The health department in Queensland, Australia adopted the use of a colour coded tool to assist in the interpretation of intrapartum CTG data several years ago. Willis et al (2021) report on retrospective data from one busy maternity hospital in Queensland, comparing outcomes for a period prior to the introduction of the tool with a period after. They found no change in perinatal outcome or use of caesarean section, but an increase in the rate of spontaneous vaginal birth, and a fall in the use of instrumental vaginal birth.
It is important that we assess the effectiveness of wide scale changes to healthcare policy, such as this. It is reassuring to see that it appears to have been protective for vaginal birth, while being disappointing that it hasn’t improved perinatal outcomes (which is after all the goal of fetal monitoring).
Anaemia in women and the incidence of abnormal CTG patterns
Beerman, et al. (2022) have published the abstract from their recent conference presentation. They identified a population of women in labour with a haemoglobin concentration of under 11 g/dL at admission to hospital and compared this to women with a haemoglobin concentration of > 11 g/dL. All women had continuous intrapartum CTG monitoring. Women with anaemia were found to be less likely to have an abnormal CTG trace in the hour prior to birth.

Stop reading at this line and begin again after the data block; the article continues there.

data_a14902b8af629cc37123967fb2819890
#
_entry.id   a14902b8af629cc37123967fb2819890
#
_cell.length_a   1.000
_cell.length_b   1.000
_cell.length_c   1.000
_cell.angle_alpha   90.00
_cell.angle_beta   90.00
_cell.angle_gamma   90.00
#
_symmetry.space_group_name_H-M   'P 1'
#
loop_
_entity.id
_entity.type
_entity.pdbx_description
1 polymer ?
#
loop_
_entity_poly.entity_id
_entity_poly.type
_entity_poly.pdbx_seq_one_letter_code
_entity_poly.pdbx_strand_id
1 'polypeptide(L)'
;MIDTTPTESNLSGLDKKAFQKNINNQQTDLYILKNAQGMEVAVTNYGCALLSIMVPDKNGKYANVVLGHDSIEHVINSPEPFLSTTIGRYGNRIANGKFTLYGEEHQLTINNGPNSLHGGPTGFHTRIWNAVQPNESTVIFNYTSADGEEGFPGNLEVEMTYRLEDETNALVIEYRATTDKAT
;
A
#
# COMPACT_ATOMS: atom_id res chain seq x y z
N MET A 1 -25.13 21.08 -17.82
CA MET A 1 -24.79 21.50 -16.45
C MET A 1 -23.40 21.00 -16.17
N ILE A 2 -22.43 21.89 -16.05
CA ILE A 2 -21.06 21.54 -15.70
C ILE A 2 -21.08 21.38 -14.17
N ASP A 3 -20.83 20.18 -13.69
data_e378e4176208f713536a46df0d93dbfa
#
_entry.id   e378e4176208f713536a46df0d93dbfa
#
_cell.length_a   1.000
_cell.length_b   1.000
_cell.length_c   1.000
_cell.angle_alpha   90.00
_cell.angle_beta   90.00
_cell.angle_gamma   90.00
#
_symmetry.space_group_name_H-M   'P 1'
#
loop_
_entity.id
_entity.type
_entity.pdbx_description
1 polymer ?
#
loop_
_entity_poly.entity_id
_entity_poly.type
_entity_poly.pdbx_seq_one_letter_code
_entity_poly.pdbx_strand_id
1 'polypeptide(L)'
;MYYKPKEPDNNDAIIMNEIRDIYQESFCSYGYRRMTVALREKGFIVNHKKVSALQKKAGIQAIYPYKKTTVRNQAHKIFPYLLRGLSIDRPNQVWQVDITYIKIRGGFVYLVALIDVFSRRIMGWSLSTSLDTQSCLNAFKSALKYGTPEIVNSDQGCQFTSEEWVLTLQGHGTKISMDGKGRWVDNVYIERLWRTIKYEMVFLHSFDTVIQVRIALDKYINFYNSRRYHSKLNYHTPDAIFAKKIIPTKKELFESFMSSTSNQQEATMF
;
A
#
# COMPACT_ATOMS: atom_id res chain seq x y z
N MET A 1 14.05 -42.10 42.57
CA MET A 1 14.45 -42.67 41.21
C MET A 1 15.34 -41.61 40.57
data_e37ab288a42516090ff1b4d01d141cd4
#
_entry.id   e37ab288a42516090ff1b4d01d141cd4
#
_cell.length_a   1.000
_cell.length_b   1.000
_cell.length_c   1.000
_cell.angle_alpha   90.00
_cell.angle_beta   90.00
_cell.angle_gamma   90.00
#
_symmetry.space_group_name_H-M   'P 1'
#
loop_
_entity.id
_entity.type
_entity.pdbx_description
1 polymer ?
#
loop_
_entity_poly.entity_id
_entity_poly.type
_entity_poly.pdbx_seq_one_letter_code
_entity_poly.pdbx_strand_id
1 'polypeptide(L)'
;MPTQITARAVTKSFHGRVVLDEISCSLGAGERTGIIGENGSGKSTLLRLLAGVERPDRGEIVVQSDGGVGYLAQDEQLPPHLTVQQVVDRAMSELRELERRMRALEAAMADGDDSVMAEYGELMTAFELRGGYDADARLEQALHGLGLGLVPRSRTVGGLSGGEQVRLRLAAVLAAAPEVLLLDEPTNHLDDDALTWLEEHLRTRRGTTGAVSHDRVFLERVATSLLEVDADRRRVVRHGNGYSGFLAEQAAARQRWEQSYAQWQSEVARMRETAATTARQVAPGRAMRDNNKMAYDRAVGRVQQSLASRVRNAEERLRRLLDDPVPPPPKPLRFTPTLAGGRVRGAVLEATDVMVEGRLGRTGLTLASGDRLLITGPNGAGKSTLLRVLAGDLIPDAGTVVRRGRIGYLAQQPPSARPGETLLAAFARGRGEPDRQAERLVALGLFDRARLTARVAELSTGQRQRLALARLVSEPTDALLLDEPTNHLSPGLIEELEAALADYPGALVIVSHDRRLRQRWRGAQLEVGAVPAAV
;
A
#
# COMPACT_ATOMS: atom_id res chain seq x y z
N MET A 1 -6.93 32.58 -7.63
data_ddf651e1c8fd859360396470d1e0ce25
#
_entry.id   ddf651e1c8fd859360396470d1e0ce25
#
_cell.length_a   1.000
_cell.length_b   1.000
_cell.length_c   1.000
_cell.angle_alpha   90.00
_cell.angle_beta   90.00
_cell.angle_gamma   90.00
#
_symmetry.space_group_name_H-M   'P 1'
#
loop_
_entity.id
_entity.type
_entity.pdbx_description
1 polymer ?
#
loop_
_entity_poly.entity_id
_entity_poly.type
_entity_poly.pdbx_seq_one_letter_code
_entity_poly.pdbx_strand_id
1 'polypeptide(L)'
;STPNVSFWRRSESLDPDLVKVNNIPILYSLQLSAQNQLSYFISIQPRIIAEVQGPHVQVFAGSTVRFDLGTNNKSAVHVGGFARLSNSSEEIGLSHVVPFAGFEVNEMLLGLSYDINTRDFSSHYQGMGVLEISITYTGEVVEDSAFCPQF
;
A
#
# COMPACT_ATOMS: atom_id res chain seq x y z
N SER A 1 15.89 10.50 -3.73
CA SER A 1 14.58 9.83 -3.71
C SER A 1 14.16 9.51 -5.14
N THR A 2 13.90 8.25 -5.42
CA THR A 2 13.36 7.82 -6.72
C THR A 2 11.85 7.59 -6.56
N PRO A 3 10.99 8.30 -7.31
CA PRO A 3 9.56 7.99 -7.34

They didn’t report on whether this translated into different outcomes for babies. This brief abstract raises lots of interesting questions and will hopefully be followed by further research to confirm and extend on these findings. Understanding what is happening with the physiology may reveal useful insights. It is worth noting that there may be a downside to aggressively managing mild anaemia in pregnancy.
Bias and CTG interpretation: Obesity and race impact on the decision for surgical birth
The final thing to catch my eye was a conference poster from Huysmann, et al. (2022). Their study population was made up of women with an abnormal intrapartum CTG trace. The rate of use of caesarean section and instrumental vaginal birth for women with the same category of CTG abnormality were compared between women who were obese and those who were not, and this was further stratified by race. Obese women were more likely to experience surgical birth than non-obese women. The rate of caesarean section was also higher among black women, both in the obese and non-obese groups.